Netflix did not invent movies, they innovated how you watch movies. Steve Jobs did not invent the phone, he innovated the phone. Jennifer Lee did not invent business plans, she innovated how they are created.
There is such an important difference between innovating and inventing. Knowing the difference can make the idea of innovation much less intimidating. And when the intimidation factor is reduced, you can relax into innovation.
When you think about it, you are all capable of innovation because, fundamentally, you are all creative. Whether simply solving a problem using something in a new way (like blending paint with baby wipes) or completely changing up how something is done (like building a viable visual business plan), you are tapping your creativity to come up with innovation.
What else do you do that is innovative? I know many of you will immediately jump to the response, “Nothing.” I’d like to challenge you to look at what you do more carefully and look at what you do that others might think is different or creative or unusual. There may be innovation awaiting discovery.
A great example for me is my Cool Stuff Jar. I’ve had a Cool Stuff Jar for decades and it is a natural part of my daily routine. Early on, I didn’t think of it as odd or unusual, it was totally normal for me and I assumed that everyone had something similar. However, when I showed it to an online audience at a Right-Brain Video Summit a few years ago they responded in a way that surprised me. I had to take a step back and look at the idea of my jar a bit more analytically. It was then that I realized that what I’d done was I’d taken a little step to the side and that the Cool Stuff Jar was an innovation.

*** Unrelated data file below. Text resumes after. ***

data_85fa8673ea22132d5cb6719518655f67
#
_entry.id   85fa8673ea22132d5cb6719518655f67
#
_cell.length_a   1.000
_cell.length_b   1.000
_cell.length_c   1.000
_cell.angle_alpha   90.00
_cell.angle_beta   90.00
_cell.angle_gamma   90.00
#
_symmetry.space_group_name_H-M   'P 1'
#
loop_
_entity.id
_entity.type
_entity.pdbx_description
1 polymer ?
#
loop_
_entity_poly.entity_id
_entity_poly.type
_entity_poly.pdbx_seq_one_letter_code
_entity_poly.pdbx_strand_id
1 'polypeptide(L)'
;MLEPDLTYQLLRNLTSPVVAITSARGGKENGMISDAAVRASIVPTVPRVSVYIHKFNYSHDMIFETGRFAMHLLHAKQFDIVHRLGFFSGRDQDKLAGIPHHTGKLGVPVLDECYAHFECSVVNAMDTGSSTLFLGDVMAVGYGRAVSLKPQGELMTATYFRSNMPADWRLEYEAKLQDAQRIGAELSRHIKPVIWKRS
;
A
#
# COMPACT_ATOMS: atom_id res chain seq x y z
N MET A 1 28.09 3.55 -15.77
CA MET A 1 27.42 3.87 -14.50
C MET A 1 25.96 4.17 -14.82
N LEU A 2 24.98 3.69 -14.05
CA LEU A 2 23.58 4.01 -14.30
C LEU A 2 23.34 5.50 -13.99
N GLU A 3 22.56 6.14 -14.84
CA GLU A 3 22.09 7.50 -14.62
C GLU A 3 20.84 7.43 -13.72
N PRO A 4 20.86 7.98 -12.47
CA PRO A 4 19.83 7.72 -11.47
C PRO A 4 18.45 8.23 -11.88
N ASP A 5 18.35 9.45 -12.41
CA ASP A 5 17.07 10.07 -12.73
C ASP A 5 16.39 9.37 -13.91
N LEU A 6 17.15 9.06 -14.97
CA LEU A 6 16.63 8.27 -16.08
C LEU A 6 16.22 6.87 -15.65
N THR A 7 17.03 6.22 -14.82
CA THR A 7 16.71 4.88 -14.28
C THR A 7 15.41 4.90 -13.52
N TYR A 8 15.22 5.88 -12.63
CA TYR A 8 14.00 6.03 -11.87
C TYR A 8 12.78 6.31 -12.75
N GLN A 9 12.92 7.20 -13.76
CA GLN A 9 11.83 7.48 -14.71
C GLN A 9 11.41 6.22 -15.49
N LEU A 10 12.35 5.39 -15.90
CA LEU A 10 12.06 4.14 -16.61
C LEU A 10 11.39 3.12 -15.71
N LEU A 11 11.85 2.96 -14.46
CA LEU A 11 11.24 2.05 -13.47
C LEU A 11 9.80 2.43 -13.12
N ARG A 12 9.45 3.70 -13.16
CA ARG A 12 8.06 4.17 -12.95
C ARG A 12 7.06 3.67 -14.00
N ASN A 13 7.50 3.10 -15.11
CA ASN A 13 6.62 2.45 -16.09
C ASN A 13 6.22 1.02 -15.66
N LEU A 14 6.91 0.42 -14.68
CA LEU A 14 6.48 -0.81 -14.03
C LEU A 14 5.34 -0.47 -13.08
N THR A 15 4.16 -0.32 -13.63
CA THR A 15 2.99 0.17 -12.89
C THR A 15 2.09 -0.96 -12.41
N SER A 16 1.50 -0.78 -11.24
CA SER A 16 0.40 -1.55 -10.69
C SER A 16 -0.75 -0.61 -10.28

As a creative, innovation is more natural to you and you may not even recognize when you’re being innovative because it feels so natural. I had no clue that my Cool Stuff Jar was unusual, and now it has turned into a best selling book, a whole new coaching program and a restructuring of my practice so I can focus on helping others live a Cool Stuff Jar life.
What are you doing or have you done that’s innovative? Do you have a different way of using creative materials? Are you known for delivering workshops with a fresh look at content? Do you have an unusual use of an everyday product? What do you do that no one else does?
Once you’ve taken a look and identified a few things that you do differently, the first thing you need to do is celebrate your creative side. Give yourself a pat on the back and let your confidence go up a couple notches… you’ve earned it.
The second thing you need to do is think about how you can continue to enhance and strengthen your creative muscles. You can incorporate creative exercises into your daily routine, do an online challenge, join a group, whatever suits you. The idea is to make sure you’re continuously training your creative brain. The reason is not just because it’s fun, but because it puts you in that remarkable space where you are more open to relaxing into innovation.
Like many great innovators, Cass Mullane has the unique combination of being a strong creative as well as a strategic thinking MBA. After departing the corporate world in 2004, Cass built a thriving business and personal coaching practice that focuses on accountability and specializes in solid business skills for right brainers and creatives. Tapping into this whole brain approach has helped to make Cass a highly valued coach with an international clientele.
Cass’ International bestseller, The Cool Stuff Jar: Three Simple Ways to Live a Happier Life, is now out on Kindle! Keep tabs on the book launch and all the fun following the launch by visiting www.CoolStuffJar.com and entering your email. You can also follow Cass on Facebook!